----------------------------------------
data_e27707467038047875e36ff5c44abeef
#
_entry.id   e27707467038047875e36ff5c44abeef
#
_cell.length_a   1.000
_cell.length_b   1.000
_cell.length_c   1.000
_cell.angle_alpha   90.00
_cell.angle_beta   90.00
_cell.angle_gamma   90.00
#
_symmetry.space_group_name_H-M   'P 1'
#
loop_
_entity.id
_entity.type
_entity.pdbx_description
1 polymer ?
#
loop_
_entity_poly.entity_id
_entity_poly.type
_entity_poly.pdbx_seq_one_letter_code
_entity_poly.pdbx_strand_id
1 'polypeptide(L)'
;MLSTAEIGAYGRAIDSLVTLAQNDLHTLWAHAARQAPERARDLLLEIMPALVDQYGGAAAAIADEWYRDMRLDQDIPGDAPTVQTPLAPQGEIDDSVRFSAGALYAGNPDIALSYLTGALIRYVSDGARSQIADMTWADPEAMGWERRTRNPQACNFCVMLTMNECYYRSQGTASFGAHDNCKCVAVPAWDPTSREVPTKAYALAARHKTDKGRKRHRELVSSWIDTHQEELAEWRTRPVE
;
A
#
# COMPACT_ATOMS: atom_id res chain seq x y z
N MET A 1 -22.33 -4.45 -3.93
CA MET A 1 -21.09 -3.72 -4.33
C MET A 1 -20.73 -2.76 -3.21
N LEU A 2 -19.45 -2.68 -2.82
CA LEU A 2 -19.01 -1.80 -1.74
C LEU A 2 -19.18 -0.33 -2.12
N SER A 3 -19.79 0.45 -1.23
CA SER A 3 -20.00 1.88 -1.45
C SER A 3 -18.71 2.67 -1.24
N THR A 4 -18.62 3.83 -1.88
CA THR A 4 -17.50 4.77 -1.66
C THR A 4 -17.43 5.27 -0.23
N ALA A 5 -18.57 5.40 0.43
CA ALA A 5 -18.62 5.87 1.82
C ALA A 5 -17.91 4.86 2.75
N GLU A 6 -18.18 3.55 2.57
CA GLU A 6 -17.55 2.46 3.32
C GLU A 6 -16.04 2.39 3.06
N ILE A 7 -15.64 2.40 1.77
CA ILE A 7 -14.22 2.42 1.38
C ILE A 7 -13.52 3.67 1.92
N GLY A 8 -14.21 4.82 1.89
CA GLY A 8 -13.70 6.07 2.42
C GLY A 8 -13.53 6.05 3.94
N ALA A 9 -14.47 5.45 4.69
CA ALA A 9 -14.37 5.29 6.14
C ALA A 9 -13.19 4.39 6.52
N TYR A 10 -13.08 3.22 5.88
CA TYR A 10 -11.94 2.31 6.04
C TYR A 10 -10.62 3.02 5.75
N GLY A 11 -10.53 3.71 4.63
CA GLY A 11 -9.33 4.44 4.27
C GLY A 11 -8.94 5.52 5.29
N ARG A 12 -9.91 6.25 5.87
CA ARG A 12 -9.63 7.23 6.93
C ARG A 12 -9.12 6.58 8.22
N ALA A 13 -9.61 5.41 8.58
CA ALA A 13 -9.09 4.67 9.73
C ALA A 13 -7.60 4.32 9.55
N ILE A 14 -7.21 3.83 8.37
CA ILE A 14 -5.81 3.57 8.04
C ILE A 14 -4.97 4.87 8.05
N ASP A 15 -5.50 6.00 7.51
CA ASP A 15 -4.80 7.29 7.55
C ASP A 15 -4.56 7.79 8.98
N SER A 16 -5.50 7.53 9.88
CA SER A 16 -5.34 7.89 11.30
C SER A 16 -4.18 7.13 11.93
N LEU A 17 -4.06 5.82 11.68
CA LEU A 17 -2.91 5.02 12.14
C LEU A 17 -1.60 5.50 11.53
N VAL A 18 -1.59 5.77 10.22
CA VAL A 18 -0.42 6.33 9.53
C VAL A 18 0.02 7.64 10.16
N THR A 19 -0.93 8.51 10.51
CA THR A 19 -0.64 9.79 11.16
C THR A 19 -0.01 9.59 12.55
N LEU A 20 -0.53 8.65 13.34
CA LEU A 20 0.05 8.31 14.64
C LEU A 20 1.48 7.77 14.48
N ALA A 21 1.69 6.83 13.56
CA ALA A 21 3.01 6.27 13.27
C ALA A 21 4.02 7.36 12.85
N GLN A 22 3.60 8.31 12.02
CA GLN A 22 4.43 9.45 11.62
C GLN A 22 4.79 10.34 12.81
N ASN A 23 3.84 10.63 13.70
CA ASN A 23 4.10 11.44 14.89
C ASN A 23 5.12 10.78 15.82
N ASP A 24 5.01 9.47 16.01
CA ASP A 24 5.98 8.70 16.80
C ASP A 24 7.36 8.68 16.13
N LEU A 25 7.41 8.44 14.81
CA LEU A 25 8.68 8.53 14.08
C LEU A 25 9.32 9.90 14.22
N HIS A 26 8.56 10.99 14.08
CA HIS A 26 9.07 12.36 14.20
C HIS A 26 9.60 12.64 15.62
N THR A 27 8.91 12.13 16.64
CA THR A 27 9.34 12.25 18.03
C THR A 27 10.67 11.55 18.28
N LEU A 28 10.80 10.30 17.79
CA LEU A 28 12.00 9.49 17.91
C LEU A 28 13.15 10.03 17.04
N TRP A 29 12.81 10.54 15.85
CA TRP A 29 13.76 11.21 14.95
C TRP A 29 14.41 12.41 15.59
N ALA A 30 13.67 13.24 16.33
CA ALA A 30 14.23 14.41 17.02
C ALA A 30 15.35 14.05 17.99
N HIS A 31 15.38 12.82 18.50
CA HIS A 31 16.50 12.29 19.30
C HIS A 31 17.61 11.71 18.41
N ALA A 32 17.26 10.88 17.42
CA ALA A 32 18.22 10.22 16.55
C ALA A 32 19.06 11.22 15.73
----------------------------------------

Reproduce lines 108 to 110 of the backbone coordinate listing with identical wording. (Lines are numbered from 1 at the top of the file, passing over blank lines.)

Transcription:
C HIS A 26 9.60 12.64 15.62
N THR A 27 8.91 12.13 16.64
CA THR A 27 9.34 12.25 18.03